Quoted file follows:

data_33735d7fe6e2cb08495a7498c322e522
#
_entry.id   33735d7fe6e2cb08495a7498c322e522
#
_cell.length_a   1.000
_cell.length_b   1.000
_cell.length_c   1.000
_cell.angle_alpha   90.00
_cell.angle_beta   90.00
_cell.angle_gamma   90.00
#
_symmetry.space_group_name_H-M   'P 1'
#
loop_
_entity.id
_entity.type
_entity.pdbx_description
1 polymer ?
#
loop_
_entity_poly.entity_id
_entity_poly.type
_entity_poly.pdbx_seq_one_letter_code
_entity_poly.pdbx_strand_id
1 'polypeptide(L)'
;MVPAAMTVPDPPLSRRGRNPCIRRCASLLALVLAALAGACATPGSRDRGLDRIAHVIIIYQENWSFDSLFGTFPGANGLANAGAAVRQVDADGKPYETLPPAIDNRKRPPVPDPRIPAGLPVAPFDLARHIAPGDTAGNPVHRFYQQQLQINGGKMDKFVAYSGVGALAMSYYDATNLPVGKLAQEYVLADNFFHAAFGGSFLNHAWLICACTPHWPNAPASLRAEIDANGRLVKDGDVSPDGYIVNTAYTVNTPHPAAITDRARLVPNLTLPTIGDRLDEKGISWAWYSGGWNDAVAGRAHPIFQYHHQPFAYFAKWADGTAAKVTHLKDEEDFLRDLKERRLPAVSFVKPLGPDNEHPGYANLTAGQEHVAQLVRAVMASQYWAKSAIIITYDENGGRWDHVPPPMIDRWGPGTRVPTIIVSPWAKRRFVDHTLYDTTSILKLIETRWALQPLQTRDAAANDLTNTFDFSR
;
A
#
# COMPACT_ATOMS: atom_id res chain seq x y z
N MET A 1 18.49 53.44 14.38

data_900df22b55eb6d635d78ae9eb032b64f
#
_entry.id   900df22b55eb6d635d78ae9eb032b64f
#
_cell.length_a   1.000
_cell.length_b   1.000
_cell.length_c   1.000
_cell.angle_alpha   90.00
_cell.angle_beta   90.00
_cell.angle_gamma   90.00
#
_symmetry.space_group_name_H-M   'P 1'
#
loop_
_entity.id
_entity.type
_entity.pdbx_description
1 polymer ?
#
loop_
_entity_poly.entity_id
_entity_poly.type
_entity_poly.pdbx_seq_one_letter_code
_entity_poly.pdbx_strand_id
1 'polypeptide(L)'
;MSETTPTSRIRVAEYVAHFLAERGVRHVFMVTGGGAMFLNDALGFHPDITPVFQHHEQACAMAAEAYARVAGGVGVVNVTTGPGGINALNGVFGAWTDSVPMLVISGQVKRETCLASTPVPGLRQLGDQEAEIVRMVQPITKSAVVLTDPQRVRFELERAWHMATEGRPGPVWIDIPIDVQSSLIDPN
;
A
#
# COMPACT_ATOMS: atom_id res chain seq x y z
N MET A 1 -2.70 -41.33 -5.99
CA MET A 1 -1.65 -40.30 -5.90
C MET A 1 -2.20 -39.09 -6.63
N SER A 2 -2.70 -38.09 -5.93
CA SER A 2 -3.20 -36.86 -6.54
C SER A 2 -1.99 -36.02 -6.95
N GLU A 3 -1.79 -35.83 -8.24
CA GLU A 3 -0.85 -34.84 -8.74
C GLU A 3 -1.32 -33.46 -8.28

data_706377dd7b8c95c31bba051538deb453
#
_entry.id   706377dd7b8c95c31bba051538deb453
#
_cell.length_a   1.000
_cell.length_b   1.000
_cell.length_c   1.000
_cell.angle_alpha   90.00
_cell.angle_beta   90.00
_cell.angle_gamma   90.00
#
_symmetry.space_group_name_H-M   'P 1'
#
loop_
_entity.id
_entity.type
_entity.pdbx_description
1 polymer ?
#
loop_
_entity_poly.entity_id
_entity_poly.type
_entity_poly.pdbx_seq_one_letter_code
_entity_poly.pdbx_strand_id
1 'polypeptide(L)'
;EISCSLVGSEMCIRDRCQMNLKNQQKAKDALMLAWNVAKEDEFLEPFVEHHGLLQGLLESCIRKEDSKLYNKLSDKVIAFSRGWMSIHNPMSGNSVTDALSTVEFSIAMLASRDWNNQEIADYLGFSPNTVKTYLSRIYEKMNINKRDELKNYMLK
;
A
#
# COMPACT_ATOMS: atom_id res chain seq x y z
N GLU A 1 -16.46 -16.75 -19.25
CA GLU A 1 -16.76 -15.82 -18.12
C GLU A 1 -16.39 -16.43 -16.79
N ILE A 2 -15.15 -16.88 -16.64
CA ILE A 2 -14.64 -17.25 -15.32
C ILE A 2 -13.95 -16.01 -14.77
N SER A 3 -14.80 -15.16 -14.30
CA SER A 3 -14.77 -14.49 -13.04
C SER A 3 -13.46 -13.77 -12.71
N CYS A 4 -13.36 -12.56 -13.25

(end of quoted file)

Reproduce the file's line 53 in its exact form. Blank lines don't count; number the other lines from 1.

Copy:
_entity_poly.type